According to the Free Dictionary, there are an estimated 25000 idiomatic phrases in English (idioms). Although we don’t have time to cover them all, we’ve handpicked a selection of some of the most common idioms you will hear from English speakers. To help you to get to grips with these strange idiomatic phrases, we have tried to provide some of the background histories to them, explaining their origins and what they actually mean.
a piece of cake / easy as pie
If something is referred to as being a piece of cake or easy as pie, it is very easy to accomplish.
Both phrases originate in America in the 19th Century. During this time cake and pie were synonymous with ease, and eating them was associated with a pleasant experience.
I don’t know why you’re worried about taking the test, it’s a piece of cake.
Winning the race was easy as pie for Fred as a result of all the training he had done.
barking up the wrong tree
When someone is described as barking up the wrong tree, the insinuation is that they are making the wrong choice or are following the wrong plan.
The phrase originates from hunting sports, where a dog is used to chase the hunter’s prey. The dog is barking up the wrong tree if it stands barking at the base of one tree, while the prey is actually located in a different tree.
Example of idiomatic phrase in English use:
The police are interviewing Jimmy about the burglary, but they are barking up the wrong tree.
If you think I am going to wash your car for you, you are barking up the wrong tree.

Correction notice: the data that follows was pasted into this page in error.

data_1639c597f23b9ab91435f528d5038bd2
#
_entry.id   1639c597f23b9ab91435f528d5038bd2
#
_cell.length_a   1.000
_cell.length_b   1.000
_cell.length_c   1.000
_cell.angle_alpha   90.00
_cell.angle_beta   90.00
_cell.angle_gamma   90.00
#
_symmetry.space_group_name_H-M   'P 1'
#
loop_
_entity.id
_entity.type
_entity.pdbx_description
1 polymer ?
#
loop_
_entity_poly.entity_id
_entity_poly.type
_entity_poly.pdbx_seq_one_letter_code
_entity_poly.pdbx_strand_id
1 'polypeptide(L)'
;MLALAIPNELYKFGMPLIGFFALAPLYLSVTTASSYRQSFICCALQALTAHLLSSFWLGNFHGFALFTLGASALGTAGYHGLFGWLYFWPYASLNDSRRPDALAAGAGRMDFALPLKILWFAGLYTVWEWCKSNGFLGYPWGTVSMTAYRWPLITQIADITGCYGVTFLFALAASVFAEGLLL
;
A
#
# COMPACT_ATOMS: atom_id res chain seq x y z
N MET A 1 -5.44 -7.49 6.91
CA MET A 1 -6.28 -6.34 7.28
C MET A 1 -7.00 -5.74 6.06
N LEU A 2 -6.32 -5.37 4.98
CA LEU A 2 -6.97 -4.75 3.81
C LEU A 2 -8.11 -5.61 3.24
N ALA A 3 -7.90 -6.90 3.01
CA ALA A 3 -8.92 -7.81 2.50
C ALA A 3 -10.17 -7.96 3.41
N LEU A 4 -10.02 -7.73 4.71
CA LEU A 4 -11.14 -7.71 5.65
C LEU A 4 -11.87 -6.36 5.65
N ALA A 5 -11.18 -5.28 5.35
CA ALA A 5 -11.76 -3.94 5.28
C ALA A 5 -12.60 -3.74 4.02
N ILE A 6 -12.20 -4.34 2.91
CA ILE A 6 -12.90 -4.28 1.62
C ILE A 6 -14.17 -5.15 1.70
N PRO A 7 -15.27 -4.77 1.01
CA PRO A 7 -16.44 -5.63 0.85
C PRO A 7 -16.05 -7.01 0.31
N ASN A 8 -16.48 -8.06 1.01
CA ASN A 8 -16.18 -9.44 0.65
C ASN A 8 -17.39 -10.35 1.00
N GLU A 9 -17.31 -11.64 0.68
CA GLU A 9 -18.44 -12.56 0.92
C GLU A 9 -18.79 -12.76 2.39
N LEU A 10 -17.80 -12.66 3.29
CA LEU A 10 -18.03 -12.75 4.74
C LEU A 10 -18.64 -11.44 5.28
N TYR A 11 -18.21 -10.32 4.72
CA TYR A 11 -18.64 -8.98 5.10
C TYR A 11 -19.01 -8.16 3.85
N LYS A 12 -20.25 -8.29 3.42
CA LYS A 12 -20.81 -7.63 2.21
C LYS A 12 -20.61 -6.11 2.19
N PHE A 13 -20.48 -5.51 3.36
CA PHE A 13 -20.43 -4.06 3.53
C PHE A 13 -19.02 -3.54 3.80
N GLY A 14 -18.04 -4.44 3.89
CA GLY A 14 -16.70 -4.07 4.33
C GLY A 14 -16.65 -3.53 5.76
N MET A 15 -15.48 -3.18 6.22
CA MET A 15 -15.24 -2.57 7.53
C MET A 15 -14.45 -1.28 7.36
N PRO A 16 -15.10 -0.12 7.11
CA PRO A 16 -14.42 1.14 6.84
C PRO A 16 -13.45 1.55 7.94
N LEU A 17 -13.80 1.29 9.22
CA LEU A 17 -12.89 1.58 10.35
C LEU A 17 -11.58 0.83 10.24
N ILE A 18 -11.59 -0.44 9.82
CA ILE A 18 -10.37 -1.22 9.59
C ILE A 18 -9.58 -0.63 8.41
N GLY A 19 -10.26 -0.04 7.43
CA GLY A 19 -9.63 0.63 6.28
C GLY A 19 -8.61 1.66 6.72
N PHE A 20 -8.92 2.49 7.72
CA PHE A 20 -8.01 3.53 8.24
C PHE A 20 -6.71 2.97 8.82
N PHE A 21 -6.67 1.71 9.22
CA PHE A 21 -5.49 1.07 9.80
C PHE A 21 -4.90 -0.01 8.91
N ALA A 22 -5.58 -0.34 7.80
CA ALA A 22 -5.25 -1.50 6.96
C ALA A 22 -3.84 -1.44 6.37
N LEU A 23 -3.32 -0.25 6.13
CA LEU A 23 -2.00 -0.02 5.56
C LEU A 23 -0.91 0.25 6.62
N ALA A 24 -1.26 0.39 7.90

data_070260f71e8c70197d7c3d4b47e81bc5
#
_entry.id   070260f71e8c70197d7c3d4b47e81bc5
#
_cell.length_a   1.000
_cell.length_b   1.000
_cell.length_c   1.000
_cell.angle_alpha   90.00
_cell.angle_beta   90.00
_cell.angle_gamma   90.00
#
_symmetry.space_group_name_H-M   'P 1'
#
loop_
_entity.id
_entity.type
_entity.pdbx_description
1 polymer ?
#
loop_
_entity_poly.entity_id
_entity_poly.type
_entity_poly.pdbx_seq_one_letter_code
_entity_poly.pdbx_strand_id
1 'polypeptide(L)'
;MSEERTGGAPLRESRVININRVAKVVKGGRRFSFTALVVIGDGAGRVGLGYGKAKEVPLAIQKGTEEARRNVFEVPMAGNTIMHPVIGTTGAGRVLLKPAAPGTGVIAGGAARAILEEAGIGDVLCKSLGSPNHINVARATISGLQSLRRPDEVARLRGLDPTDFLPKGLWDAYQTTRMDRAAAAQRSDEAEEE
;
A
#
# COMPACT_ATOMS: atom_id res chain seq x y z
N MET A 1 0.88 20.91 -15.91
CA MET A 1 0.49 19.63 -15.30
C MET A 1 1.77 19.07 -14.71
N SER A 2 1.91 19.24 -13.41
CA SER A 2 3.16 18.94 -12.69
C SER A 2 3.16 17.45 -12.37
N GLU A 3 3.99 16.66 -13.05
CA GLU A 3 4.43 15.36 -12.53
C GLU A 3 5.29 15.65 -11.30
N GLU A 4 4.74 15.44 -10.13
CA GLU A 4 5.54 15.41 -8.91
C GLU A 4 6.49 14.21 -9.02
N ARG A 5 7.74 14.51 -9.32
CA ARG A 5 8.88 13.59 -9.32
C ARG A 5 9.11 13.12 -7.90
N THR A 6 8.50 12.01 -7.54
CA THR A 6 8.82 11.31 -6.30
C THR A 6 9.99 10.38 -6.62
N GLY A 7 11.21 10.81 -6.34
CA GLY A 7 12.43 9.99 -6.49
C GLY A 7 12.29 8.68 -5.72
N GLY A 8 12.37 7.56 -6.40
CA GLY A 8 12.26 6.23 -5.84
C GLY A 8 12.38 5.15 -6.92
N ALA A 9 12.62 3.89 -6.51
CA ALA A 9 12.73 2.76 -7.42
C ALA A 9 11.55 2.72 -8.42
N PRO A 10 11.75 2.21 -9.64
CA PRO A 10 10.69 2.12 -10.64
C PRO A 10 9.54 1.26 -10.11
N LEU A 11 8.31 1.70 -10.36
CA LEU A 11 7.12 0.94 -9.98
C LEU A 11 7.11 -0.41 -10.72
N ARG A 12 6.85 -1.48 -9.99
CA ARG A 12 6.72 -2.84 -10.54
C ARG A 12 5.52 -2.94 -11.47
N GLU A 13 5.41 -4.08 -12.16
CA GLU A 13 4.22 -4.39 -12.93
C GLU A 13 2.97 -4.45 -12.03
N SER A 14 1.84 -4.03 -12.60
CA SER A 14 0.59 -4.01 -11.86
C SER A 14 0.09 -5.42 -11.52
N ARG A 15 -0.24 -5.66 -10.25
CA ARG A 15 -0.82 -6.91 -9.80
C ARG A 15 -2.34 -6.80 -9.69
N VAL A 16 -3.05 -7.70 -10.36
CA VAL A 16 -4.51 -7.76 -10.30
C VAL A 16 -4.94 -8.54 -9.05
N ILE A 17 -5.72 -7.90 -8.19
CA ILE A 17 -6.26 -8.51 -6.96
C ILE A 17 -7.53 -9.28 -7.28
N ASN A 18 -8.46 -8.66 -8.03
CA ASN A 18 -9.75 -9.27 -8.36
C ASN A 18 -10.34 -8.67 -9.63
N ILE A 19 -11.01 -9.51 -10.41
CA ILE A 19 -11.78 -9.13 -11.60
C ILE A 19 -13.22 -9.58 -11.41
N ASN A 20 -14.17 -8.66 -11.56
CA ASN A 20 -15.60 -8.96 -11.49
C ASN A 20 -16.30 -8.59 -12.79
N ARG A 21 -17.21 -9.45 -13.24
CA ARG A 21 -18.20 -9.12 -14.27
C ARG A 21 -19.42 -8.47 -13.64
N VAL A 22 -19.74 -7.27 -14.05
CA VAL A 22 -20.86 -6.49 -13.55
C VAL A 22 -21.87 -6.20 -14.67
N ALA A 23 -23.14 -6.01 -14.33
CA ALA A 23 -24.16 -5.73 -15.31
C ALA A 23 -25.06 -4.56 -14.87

break the ice
When you break the ice with an individual, you say or do something that causes them to notice you or start a conversation with you. It is also possible to break the ice by acting in a way that starts a new process or action. Many people also use the term to describe an act which diffuses formality and stiffness.
The term alludes to “Icebreakers,” which are boats that have strengthened hulls and are used to break the ice on large bodies of water so that smaller ships can pass through without damage.
Examples of idiomatic phrase in use:
Tommy is so confident. He’s always the first to break the ice with a pretty girl.
I would like to break the ice by offering a toast to our bride and groom.
clip your wings
The idiom clip your wings or clip someone’s wings has its roots in ancient Rome, when people clipped the wings of pet birds to prevent them from flying away. Today the idiom is used to indicate that someone is being forced to calm their actions or settle down.
Example of idiomatic phrase in use:
If you take away his car keys, you are really clipping his wings.
The head teacher told him he was no longer allowed to play football; his wings were clipped.
Fig. To deliberately raise a false alarm.
To cry wolf means to tell a lie that you know will cause people to react in a certain way. It is mainly used to describe a situation whereby someone pretends to be in danger when they are not, causing people to unnecessarily rush to their aid.
The idiom emerged from an old folk tale named “The little boy who cried wolf,” in which a young boy was given the responsibility of looking after a flock of sheep. He found the task very boring and was angry that he was being forced to do it so, in order to seek revenge, he alarmed the villagers by claiming he had seen a wolf. He found the fact that the villagers rushed from their beds to his aid very amusing and repeated the prank night after night. However, one night the boy really did see a wolf but the villagers, tired of his games, ignored his cries for help. The wolf attacked and killed the boy.
Pay no attention to June, she’s crying wolf again.
Johnny, don’t cry wolf and pretend you’re drowning in the swimming pool, you never know when you may really need rescuing.
Idiomatic phrases in English: Next Page >